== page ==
How should we play this hand?  I like my odds.  It appears I have a good hand because the trend is with me.  However, the condition of the market is overbought and could work against me.  It is time to probably play conservatively.  I don’t think I want to ‘double-down’ on my bet and "invest more" money, I’ll count on the trend and that the dealer will not beat my hand;  I should see a return on the bet I already have on the table.

Unfortunately like blackjack, there is some ‘luck’ involved.  In the market, I equate luck to those outside influences on the market that I don’t have control over and can't usually predict.  Things that can throw the market an unexpected curve ball.  An example: news headlines from Europe and Greece.  Right now, certain news from Greece and Europe can cause the market to shoot up or tumble lower on just one headline!  A stray economic report or utterance by Mr. Bernake and all my prudent investments can greatly suffer or profit without any basis in technical analysis.

Bottom Line:  I told my jury friends to keep it simple, don’t get bogged down in the chatter and noise.  Get educated on technical analysis, learn as much about current market conditions and trends as possible so your investment decisions are based on analysis not chance.  Don’t let the “house” take advantage of you!



Hello Fellow ChartWatchers,

Today I'm please to announce the grand opening of our Advanced Scan Library.  We've collected some of the best scans available and posted them in this new ChartSchool area for everyone to see.  We have a big collections of Sample Scans that will teach you how to use our Advanced Scanning tools.  A difference section contains all of our Predefined Scan criteria on one page for you to review.  We also have a collection of Published Scans that have appeared in other publications.  Finally, we have some User-Contributed Scans that our members have sent in over the years.

All of the scans are in Advanced Scan Workbench format, ready to be copied and pasted into the Advanced Scan Workbench by members of our Extra service.  Hopefully they will be helpful to you - especially if you are trying to learn more about creating your own scans.

Here's an example from the Published Scans section to give you a better sense of what the Scan Library contains:

Screen Shot 2012-02-04 at 3.32.42 PM

(Click on that example to see the live scan criteria in the library which you can then cut and paste into the Advanced Scan workbench.)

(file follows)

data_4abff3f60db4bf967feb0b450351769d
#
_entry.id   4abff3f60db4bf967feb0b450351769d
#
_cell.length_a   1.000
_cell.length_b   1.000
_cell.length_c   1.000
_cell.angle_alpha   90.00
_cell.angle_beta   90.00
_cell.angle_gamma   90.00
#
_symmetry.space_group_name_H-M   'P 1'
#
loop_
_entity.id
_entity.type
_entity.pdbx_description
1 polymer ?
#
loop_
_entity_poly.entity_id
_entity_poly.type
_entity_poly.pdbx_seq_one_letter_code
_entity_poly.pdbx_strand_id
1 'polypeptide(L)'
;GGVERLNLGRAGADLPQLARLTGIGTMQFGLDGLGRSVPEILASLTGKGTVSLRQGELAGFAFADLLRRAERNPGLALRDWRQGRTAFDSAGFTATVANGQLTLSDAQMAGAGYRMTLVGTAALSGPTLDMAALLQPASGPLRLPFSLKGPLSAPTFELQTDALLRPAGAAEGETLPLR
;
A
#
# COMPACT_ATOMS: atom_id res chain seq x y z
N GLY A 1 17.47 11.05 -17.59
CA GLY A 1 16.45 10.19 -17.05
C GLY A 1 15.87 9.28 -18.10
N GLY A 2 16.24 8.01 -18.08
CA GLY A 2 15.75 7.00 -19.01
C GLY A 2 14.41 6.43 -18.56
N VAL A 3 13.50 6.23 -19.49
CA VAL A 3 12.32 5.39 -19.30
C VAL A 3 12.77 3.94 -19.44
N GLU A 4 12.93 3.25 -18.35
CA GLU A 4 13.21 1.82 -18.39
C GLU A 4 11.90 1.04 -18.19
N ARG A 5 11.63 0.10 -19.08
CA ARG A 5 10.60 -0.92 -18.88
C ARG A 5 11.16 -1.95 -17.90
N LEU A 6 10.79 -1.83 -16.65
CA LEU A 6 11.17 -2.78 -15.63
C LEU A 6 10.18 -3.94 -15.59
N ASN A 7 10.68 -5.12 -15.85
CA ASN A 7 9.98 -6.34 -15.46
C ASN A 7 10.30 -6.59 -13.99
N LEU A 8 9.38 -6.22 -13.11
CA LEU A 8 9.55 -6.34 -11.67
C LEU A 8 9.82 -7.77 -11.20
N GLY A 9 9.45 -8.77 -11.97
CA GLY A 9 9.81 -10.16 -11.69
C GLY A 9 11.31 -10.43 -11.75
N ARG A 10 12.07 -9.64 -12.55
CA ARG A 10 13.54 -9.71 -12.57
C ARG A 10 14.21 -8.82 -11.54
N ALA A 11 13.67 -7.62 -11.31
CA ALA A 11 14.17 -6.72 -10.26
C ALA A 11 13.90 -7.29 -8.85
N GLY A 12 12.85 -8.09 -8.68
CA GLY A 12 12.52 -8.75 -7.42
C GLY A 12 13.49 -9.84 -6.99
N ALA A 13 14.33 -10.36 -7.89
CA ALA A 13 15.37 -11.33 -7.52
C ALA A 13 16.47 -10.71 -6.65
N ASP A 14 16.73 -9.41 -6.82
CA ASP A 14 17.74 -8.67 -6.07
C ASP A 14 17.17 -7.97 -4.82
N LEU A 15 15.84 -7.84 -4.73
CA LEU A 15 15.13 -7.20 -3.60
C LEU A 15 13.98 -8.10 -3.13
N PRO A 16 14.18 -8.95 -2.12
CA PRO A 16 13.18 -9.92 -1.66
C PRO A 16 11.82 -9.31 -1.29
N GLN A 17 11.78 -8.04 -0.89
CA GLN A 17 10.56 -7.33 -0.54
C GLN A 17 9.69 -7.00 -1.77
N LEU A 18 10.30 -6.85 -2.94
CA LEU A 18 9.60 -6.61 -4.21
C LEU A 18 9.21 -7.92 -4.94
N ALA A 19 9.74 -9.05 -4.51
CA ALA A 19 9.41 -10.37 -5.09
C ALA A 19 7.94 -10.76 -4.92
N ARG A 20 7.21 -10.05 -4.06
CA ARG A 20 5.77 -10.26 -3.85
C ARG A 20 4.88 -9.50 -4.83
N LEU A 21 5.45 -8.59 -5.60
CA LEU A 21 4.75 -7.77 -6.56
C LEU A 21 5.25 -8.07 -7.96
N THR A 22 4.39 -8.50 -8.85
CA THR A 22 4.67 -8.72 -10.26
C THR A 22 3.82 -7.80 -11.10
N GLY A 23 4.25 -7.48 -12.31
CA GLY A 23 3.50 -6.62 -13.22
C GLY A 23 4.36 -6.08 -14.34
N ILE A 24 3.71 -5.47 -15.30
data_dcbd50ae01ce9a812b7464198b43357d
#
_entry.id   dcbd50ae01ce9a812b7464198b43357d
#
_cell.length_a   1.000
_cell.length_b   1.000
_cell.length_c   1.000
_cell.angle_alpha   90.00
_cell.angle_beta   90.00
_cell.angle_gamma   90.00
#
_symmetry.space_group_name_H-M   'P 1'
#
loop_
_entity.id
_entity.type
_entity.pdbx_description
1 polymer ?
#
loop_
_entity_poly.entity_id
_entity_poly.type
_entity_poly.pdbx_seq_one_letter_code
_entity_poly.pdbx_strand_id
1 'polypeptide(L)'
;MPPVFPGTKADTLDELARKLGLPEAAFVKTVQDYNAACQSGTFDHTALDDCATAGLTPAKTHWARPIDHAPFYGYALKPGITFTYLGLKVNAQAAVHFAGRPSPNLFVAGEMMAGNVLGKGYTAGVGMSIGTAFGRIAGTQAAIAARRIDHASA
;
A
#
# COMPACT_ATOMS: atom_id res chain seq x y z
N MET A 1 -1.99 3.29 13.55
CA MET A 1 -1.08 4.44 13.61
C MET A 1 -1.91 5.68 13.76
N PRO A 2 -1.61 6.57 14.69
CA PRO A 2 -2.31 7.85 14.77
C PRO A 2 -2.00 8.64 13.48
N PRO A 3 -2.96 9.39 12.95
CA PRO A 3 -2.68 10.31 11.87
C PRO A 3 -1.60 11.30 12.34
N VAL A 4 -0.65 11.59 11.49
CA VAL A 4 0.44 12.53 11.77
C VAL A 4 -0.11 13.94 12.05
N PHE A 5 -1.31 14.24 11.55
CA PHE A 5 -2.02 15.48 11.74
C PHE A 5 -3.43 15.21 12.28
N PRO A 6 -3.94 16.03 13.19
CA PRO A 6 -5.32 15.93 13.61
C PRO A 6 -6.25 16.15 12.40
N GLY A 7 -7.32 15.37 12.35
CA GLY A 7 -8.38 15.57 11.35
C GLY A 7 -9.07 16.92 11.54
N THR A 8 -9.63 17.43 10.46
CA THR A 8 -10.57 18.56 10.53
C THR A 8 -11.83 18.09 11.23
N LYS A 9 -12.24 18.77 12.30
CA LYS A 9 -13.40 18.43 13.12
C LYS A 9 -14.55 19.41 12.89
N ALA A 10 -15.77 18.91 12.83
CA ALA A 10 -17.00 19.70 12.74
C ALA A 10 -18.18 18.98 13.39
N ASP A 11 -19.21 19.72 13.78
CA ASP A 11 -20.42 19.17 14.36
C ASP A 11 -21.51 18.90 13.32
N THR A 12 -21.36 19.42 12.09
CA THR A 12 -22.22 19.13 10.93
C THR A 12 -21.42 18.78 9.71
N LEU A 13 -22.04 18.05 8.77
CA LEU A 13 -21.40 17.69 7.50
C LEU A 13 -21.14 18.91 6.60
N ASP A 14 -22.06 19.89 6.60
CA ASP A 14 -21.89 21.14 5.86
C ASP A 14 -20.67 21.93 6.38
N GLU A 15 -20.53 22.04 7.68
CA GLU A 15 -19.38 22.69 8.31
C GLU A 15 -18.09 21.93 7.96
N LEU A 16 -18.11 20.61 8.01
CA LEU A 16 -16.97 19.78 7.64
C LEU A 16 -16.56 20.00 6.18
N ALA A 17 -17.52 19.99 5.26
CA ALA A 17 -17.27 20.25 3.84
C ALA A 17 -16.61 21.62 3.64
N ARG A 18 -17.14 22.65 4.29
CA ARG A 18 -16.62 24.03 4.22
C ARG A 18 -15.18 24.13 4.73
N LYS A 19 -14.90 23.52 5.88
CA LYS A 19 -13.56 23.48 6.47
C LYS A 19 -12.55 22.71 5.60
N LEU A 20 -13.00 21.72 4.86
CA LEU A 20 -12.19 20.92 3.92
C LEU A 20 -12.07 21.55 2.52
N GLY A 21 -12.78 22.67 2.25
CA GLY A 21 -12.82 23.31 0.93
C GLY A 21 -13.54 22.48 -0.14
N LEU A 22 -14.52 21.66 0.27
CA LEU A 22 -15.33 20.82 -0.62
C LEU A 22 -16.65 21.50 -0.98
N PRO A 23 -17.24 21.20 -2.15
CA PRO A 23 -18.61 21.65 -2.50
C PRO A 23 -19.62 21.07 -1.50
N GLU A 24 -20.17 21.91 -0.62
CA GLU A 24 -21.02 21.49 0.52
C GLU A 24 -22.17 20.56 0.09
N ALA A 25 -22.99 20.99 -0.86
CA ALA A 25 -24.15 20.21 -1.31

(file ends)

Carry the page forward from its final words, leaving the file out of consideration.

The great news is that the Scan Library will continue to expand and evolve over time - especially the Published Scans section and the User-Contributed Scans section.  Do you have a non-trivial scan you'd like to see us add to the Library?  Send it to [email protected] and we'll consider it for inclusion.

- Chip


My market message from Thurs, Jan 26th, argued for the inclusion of Canada in a foreign stock portfolio. I'm going to expand on Canada's unique role in the global intermarket picture in this message. In my view, Canada is unique for at least three reasons. First, it's very highly correlated to the U.S. stock market. That shouldn't be a surprise because Canada is the biggest trading partner with the U.S. It also means, however, that the two markets need to be charted together to ensure that they're sending the same messages. Another reason why Canada is important is because it's highly correlated to the Canadian Dollar. And the Canadian Dollar is closely tied to the trend of commodity markets. That's because Canada is one of the world's biggest exporters of natural resources. The Canadian markets, therefore, tell us a lot about the direction of global stocks, commodities, and currencies. Chart 1 compares the Toronto Stock Index (red line) to the S&P 500 (blue line) since 2000, and is simply intended to show the close correlation between the two markets. Over most of that time, the correlation coefficient (below chart) fluctuated between .75 and 1.00. One exception was during the first half of 2008 when Canadian stocks kept rising while the U.S. market plunged (see circle). That was due to the fact that commodity prices kept rallying into the middle of 2008 before peaking. Canadian stocks peaked with commodities.